These are also often the first parts of the property buyers will see, and according to Rightmove people often make a decision to buy in the hallway. "Always keep them vacuumed and clear of post – sometimes it might even be worth painting it at your expense," Bray says.

    Awkward layouts

    "With older properties, especially terraced houses, it is quite common to find the bathroom is either on the ground floor past the kitchen, or accessed via a bedroom which is not always ideal for young children or when guests come to stay," says Karen Seagrave of estate agents Barnes Kingsnorth. "Other layout issues include dining rooms being set away from the kitchen so food has to be carried through another room before reaching the table."

    You cannot alter some of these issues easily, so instead make sure the property looks as good as possible and remember that you saw through those issues when you bought it, so someone else will probably do the same.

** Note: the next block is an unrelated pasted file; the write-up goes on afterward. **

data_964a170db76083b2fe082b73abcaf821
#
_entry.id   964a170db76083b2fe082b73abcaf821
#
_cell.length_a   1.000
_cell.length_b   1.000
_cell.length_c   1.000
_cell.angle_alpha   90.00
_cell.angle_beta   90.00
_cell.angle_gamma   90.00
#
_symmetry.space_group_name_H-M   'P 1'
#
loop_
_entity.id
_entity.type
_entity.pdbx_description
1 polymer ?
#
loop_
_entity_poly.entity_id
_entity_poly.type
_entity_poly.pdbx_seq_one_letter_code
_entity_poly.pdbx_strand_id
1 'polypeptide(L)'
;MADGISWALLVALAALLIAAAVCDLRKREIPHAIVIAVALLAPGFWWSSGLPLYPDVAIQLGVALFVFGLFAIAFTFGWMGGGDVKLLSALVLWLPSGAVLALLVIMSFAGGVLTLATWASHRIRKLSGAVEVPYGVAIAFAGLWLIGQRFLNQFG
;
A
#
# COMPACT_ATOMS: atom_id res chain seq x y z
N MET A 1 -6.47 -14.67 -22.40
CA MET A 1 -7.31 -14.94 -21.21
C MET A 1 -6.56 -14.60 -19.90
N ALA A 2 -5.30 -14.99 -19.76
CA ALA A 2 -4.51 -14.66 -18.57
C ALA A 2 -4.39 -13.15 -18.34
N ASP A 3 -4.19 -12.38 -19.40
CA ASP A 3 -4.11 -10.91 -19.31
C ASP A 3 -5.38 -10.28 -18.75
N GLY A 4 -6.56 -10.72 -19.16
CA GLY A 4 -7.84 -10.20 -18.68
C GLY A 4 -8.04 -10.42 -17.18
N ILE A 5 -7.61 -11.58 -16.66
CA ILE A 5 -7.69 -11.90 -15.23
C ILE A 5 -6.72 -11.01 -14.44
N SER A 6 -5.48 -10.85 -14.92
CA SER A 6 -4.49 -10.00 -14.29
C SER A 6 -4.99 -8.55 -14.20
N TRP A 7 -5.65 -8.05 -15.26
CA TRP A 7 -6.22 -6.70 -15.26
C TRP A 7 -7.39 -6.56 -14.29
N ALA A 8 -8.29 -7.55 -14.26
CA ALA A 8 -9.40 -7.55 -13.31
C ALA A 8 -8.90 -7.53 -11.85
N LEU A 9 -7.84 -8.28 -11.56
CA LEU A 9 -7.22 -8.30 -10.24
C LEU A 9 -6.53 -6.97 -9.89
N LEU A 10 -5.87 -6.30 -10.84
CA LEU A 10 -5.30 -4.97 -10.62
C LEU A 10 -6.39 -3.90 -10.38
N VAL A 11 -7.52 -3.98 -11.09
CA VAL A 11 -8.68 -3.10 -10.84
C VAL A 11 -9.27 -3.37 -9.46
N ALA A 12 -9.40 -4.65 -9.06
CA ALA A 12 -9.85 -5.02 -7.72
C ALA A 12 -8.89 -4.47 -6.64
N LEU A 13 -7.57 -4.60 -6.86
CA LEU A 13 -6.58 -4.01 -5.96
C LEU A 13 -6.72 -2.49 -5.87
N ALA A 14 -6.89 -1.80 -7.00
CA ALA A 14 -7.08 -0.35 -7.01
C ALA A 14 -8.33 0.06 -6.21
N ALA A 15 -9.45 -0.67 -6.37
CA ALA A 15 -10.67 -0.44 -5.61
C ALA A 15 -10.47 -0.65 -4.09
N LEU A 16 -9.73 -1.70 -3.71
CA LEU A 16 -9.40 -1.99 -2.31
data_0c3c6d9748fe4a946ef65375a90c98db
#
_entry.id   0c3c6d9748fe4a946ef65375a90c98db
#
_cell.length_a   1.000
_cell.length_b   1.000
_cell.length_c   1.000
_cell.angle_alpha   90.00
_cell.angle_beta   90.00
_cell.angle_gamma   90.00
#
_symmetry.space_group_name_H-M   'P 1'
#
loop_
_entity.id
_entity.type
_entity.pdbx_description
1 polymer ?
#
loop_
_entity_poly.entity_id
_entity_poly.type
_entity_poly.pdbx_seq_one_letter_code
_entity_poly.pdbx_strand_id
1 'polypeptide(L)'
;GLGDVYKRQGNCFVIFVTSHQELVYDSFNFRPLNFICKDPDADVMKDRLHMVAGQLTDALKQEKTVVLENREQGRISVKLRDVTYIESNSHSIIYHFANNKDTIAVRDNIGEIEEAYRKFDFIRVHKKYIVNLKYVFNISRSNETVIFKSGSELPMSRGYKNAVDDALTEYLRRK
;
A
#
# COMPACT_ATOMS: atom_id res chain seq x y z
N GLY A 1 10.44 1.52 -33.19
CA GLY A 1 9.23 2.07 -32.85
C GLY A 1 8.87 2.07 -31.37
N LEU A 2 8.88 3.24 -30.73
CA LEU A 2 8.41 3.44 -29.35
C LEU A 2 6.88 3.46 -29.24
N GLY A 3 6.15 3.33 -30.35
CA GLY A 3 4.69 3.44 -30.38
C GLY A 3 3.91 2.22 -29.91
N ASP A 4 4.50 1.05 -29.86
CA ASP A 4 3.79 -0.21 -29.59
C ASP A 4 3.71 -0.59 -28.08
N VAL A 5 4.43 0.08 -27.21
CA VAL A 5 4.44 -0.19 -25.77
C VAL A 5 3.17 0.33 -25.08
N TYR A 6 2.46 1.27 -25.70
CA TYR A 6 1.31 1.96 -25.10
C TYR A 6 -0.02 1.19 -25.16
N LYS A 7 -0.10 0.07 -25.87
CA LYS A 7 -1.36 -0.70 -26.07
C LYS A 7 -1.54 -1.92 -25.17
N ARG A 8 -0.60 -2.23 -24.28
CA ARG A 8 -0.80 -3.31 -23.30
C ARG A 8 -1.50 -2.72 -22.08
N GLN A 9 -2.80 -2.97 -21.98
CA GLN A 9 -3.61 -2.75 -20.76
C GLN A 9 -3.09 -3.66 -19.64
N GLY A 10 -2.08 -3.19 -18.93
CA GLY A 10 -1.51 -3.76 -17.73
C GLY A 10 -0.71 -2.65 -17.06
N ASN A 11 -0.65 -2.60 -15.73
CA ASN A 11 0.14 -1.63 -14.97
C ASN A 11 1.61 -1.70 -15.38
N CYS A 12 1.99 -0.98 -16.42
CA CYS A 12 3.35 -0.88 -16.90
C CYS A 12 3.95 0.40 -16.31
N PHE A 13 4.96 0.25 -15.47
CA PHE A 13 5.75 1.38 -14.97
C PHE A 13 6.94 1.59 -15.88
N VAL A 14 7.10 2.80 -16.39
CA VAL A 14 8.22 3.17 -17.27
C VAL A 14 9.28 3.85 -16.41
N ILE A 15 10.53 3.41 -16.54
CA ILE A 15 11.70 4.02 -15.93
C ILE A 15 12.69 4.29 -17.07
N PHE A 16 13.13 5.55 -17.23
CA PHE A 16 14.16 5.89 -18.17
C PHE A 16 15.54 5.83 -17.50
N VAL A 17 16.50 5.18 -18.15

Knowing someone has recently died in a property can immediately put some people off, as can any signs of dead animals.

    Mose-van Woensel recently viewed a property that had been empty for two years. "I walked over to the pool and saw 12 dead pigeons floating in it, in various stages of decomposition. It was an awful sight and I couldn't imagine anyone ever wanting to swim in it. A pool can be cleaned and dead animals removed, but that kind of thing is certain to put off buyers and definitely won't give them the sensation that the house 'feels right'."

    Several agents also mentioned the number four, saying they had met Chinese buyers who were unprepared to look at properties with this house number because of its association with death.

    Houses with lots of cats

    However much a buyer likes animals, they may still recoil if you have a property full of moggies.